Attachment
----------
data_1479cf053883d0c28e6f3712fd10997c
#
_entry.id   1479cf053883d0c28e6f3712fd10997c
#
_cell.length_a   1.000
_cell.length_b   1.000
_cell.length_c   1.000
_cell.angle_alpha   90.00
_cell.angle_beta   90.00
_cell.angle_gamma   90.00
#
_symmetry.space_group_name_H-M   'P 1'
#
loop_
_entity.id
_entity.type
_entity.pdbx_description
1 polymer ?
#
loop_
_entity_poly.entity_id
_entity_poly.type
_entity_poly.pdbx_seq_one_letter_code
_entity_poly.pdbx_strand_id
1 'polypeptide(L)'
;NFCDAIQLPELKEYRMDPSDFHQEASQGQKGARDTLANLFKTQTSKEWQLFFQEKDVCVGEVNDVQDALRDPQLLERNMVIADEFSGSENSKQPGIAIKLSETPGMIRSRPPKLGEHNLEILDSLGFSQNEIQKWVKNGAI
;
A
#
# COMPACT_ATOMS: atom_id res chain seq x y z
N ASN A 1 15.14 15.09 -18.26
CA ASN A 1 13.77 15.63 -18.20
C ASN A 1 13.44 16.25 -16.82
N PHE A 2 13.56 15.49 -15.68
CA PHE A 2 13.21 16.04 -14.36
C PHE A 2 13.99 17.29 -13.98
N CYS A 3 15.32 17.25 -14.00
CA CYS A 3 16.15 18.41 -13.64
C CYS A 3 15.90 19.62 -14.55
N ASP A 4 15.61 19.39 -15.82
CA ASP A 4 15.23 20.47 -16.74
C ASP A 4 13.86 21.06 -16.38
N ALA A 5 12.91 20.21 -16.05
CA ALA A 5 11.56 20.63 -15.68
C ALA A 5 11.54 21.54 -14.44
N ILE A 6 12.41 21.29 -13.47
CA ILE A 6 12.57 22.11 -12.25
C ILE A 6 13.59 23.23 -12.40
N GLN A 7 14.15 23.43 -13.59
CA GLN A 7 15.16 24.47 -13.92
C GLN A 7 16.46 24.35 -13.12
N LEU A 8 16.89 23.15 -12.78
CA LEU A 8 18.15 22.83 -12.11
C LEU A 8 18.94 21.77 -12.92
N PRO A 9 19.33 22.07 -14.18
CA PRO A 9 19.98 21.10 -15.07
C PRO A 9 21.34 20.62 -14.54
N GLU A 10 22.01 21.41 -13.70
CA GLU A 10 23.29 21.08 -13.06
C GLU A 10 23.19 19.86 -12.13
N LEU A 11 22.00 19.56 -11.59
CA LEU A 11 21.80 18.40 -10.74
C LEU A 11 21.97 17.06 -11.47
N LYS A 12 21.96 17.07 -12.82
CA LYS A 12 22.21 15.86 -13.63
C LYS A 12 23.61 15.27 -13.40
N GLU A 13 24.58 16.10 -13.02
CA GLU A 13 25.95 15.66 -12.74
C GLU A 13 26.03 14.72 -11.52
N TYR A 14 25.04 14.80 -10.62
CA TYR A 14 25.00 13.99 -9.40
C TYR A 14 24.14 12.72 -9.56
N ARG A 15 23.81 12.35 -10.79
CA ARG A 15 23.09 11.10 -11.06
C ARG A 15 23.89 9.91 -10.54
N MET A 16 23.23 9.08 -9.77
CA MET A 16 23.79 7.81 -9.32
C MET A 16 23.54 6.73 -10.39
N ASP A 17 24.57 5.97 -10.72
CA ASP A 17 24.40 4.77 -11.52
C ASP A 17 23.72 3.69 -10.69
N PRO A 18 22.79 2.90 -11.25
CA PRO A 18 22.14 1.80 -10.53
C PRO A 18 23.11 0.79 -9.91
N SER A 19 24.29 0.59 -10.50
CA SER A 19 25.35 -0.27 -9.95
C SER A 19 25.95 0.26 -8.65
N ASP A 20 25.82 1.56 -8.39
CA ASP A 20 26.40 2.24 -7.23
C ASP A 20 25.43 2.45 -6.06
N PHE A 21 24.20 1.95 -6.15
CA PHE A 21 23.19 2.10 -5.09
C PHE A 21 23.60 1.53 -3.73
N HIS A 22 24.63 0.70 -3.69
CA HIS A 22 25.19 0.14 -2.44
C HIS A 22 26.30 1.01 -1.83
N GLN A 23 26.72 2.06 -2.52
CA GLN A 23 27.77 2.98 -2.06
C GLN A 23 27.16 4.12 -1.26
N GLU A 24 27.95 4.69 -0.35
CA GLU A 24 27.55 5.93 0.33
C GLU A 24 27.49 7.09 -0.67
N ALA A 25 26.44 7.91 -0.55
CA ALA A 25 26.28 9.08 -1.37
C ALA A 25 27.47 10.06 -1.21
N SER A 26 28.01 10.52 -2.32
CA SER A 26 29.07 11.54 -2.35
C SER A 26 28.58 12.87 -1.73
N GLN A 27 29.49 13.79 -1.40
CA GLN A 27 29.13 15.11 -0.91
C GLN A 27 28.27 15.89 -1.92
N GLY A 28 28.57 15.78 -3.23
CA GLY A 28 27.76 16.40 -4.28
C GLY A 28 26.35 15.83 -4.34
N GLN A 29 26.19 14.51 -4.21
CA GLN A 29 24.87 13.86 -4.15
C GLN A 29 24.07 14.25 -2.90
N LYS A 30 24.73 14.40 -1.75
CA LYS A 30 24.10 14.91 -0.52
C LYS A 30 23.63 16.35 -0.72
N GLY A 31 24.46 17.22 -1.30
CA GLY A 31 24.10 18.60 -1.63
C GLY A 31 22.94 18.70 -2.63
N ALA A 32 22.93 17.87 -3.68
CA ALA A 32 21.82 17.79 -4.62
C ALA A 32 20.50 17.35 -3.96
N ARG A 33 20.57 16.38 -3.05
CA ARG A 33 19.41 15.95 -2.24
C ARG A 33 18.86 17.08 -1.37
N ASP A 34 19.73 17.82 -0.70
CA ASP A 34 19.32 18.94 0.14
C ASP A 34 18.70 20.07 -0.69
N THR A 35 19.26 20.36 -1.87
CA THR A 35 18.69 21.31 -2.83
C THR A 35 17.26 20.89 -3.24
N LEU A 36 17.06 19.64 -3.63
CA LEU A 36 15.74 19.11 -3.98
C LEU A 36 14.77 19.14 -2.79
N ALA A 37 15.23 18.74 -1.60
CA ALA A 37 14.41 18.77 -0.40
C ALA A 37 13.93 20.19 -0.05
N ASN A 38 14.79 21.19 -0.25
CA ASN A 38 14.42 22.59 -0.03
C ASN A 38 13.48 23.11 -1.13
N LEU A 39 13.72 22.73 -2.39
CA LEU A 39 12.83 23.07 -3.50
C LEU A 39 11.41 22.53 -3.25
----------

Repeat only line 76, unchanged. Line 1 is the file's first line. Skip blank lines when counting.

N MET A 16 23.23 9.08 -9.77